Jaw pain could be a sign of a dental problem such as a toothache, TMJ disorder, or a more serious condition. Our Windsor dentists discuss possible causes of jaw pain and how to treat sore joints in this post.
What causes jaw pain?
Jaw pain can indicate a dental issue such as a toothache, TMJ Disorder, or perhaps a more serious condition.
TMJ Disorder is one of the most common causes of jaw pain. The temporomandibular joint connects your jaw to your skull's temporal bones (located just below your temple, in front of your ear). This hinge is critical to your daily life, allowing you to speak, breathe, and eat.
TMJ Disorders occur when your facial and jaw muscles become tense. If the disorder progresses to a severe state following the onset of pain in this area, you may eventually lose the ability to move the joint.
Causes of TMJ Disorders can include:
- Certain conditions or illnesses such as arthritis
- Inflammation in the muscles surrounding your jaw
- Misalignment of the jaw
- Injury to the jaw
Symptoms of TMJ Disorder may include:
- Pain or ache around your jaw, face or ears
- Constant headaches
- Locking or popping in your jaw
- Vision problems
- Ringing in ears
Though we take many routine vaccines in childhood that have fortunately gotten rid of diseases, it’s still possible to get diseases that can cause jaw pain and other symptoms.
Tetanus is a bacterial infection that can cause your jaw muscles to stiffen or feel tight. This serious condition can result in spending weeks in hospital.
Just like other bones in your body, your jaw can become fractured or dislocated. After taking a blow to the jaw, you may experience:
- Loose or missing teeth
Depending on the severity of the injury, you may require dental care if the pain persists, you are missing teeth, or you are unable to chew or open and close your mouth. In addition to dental treatment, over-the-counter pain medications such as ibuprofen may be helpful.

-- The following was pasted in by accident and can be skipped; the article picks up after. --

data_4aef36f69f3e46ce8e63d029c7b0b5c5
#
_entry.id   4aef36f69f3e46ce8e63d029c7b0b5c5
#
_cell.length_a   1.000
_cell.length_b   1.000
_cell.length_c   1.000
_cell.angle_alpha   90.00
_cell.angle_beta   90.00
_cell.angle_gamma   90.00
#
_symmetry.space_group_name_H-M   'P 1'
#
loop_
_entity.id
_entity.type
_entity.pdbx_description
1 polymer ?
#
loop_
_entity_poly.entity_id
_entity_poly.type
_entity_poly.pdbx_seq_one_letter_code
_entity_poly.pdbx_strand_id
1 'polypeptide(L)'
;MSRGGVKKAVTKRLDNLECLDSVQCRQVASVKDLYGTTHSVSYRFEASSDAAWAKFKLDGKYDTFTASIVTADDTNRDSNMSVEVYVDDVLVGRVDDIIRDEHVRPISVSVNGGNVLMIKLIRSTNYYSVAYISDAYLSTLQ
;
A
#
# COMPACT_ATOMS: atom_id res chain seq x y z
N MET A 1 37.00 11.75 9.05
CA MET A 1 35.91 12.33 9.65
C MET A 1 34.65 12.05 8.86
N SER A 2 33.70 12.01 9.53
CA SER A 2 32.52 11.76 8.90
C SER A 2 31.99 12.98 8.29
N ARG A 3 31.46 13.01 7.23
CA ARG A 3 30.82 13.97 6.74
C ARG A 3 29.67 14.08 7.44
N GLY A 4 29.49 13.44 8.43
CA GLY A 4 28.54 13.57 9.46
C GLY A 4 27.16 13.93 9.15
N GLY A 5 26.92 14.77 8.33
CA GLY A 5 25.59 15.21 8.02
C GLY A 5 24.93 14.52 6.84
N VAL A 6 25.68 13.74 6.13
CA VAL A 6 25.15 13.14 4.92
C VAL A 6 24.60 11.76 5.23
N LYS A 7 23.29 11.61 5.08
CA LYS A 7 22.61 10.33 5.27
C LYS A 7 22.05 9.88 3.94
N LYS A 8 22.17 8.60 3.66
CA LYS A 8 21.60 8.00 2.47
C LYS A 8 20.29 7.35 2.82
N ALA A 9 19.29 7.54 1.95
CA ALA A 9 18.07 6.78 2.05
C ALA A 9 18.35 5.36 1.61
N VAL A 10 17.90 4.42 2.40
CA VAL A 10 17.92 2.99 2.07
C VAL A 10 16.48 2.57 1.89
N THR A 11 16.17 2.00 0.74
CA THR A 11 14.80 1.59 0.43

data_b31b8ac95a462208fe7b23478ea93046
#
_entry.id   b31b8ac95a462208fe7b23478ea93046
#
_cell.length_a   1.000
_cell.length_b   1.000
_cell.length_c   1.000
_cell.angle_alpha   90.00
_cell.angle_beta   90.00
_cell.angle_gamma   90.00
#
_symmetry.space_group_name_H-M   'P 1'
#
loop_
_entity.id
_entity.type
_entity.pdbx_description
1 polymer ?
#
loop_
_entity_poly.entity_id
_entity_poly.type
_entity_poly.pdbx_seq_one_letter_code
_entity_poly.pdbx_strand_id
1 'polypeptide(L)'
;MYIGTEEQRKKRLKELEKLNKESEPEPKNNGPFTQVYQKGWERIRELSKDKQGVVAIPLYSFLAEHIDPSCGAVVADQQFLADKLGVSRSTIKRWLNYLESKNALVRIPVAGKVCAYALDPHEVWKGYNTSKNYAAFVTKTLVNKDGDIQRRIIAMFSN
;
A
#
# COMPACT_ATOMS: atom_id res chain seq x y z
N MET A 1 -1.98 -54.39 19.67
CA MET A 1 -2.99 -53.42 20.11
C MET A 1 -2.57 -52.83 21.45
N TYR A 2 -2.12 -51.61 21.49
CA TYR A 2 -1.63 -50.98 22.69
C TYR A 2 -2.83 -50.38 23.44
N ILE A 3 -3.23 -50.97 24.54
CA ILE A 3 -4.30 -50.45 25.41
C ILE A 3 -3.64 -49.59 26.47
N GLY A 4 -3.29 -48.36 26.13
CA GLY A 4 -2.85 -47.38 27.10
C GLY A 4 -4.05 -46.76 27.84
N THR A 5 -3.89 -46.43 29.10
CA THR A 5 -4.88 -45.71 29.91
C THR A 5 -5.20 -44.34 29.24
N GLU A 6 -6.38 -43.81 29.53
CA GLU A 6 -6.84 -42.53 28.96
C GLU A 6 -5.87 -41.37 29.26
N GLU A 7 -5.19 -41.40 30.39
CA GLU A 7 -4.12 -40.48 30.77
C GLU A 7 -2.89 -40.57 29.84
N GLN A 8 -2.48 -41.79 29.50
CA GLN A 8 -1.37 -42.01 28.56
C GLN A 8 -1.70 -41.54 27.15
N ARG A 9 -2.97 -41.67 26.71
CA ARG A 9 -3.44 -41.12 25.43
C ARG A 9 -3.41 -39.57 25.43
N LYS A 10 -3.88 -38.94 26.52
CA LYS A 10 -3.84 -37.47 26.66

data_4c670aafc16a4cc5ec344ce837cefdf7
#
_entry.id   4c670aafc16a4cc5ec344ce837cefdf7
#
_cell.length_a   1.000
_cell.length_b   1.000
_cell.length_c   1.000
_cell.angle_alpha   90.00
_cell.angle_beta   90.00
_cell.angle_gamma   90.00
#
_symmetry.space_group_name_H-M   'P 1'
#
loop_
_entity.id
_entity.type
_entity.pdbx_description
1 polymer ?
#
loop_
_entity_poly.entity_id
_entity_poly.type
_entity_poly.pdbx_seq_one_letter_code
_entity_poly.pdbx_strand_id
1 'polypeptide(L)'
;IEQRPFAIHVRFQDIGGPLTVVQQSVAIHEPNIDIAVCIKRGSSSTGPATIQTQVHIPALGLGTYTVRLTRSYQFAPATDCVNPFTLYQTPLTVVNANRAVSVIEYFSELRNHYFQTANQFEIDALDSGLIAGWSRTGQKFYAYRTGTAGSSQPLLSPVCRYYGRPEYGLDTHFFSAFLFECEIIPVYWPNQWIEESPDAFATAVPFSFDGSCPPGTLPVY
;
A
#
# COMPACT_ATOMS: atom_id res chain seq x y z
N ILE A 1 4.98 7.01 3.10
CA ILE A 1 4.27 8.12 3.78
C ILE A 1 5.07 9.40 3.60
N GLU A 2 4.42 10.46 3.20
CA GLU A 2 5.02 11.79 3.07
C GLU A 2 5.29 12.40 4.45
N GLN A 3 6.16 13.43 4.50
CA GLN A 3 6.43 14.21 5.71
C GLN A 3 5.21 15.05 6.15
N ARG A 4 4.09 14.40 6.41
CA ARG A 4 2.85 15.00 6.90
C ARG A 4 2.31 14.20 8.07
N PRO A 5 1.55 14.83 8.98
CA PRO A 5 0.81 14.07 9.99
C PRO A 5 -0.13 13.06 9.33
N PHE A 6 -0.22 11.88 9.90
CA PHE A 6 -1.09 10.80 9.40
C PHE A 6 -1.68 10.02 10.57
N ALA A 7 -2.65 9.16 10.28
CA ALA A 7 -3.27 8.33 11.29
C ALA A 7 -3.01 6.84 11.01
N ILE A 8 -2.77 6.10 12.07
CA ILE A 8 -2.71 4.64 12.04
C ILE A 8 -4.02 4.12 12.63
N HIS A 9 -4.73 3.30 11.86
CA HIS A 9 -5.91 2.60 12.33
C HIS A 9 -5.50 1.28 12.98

A variety of dental issues can lead to a sore jaw. These can include:
- Fractured or crowded teeth
- Toothache (typically with an abscess or cavity as the underlying cause)
- Teeth grinding
- Gum disease (which can cause your jaw bone to become damaged)
- Wisdom teeth erupting
- Misaligned teeth
These issues should be addressed immediately, and fractured teeth are normally dental emergencies, necessitating an immediate visit to your dentist. Until then, keep the tooth that is bothering you clean and experiment with rinsing with warm water.
Cysts or Tumors
Odontogenic cysts or tumours can quickly begin to impact your teeth. Surgery may be required to remove them.
One of the most painful types of headache, cluster headaches can result in pain around or behind one eye, with pain radiating to reach the jaw.
This is a type of infection that occurs in the bone and can affect your mandible (lower jaw). If left untreated, anaerobic osteomyelitis can cut off the blood supply to your jaw and cause bone tissue damage.
How can I get rid of jaw pain?
Some ways you can help to alleviate jaw pain include:
- Apply a warm, wet washcloth or ice pack covered in cloth to your jaw (10 minutes on, 10 minutes off)
- Take over-the-counter pain relievers such as acetaminophen and ibuprofen.
- Rub the affected joint. Massage the joint using your fingers, pressing the sore areas of your jaw and moving to the side of your neck.
- Avoid caffeine (which can potentially contribute to muscle tension)
If your jaw pain persists after at-home remedies, make an appointment with your dentist.
Our dentists at Madison Dental will discuss your symptoms with you, perform a comprehensive oral examination, explain possible treatment options, and develop a custom treatment plan for you that may include a mouthguard or other measures, depending on your specific needs.
In rare instances, oral surgery may be recommended to relieve severe pain caused by structural problems in the jaw that have not responded to other remedies or treatments.